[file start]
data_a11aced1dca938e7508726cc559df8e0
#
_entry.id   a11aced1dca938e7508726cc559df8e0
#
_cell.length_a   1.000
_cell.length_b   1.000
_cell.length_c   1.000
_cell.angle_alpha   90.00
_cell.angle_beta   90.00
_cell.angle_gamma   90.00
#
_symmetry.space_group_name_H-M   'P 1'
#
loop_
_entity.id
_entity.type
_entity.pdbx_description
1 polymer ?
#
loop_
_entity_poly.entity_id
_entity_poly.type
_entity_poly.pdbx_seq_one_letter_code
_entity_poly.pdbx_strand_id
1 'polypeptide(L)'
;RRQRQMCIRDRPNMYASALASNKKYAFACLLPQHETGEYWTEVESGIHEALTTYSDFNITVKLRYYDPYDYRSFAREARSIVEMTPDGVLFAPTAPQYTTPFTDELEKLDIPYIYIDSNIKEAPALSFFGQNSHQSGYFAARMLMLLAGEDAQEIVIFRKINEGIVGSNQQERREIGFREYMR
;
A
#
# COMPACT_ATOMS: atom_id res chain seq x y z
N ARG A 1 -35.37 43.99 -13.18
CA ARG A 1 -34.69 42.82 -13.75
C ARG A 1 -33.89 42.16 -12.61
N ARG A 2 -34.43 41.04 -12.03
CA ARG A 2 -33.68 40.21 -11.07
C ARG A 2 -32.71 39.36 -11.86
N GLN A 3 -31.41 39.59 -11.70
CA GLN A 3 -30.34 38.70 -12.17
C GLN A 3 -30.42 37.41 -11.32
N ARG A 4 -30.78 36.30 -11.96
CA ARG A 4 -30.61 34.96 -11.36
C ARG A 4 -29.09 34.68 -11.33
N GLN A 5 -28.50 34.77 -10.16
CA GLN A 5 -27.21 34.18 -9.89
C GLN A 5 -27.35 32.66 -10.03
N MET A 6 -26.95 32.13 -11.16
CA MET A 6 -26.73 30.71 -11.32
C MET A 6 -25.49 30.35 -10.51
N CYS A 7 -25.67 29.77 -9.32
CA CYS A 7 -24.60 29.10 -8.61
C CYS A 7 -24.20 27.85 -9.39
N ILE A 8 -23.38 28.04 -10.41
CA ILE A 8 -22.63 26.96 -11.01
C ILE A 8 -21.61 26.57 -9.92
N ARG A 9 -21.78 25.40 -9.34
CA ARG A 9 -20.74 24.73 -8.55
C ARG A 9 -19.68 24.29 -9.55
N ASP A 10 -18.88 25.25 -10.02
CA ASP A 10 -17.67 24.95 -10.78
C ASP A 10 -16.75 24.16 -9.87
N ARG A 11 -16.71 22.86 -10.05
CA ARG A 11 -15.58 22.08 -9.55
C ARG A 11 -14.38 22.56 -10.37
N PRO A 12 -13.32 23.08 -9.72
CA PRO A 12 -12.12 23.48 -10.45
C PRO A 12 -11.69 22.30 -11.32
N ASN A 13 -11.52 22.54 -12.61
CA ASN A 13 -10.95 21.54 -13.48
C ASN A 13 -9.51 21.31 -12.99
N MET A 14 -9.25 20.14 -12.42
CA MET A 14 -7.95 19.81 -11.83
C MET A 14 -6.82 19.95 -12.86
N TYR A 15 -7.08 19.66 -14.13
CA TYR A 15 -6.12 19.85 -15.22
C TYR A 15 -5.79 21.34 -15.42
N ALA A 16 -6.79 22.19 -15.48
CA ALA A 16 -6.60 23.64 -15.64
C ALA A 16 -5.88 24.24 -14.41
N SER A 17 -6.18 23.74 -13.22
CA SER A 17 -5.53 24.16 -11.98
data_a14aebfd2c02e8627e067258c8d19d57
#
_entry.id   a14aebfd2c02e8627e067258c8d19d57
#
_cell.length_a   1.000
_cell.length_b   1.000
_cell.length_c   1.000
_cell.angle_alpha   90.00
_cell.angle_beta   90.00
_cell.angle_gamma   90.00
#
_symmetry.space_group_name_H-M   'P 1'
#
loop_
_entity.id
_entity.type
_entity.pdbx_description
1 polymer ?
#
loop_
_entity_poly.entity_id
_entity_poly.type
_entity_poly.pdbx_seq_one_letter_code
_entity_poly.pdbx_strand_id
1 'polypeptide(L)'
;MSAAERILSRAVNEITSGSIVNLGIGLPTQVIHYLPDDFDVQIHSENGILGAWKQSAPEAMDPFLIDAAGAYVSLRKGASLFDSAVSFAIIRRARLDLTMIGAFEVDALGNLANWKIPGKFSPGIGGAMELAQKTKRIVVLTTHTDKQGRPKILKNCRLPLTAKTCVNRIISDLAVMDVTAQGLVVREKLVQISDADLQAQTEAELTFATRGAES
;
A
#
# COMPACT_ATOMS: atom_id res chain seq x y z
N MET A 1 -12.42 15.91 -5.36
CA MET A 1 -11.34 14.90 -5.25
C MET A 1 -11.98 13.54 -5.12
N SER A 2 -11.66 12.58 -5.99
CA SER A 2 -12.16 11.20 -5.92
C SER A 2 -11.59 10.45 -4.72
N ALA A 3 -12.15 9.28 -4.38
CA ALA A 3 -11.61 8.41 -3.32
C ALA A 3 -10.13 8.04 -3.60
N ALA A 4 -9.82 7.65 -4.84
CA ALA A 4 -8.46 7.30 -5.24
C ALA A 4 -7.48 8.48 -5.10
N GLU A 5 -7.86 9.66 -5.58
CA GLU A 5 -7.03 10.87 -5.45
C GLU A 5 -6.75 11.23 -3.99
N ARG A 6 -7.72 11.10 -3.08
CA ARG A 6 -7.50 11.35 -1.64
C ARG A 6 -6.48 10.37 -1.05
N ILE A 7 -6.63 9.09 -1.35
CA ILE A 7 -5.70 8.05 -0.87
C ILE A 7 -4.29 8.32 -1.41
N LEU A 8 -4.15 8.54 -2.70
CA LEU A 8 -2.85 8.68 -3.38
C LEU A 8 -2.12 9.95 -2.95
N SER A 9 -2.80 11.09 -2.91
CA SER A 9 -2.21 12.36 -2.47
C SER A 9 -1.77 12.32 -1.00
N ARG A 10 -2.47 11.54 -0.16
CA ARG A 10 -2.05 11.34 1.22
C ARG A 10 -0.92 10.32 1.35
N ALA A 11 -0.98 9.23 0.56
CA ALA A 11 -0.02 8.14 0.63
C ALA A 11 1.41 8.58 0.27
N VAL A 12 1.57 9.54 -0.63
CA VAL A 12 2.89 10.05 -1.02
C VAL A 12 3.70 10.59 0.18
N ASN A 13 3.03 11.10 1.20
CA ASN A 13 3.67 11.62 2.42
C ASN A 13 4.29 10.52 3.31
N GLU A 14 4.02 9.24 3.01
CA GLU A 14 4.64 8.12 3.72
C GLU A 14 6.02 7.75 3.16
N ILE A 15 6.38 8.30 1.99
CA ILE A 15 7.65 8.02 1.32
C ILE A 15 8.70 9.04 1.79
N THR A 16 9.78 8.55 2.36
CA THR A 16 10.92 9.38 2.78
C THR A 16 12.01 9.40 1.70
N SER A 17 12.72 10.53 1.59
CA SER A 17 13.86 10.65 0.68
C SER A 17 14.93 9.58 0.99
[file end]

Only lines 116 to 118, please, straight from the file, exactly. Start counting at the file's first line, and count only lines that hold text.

C SER A 2 -11.59 10.45 -4.72
N ALA A 3 -12.15 9.28 -4.38
CA ALA A 3 -11.61 8.41 -3.32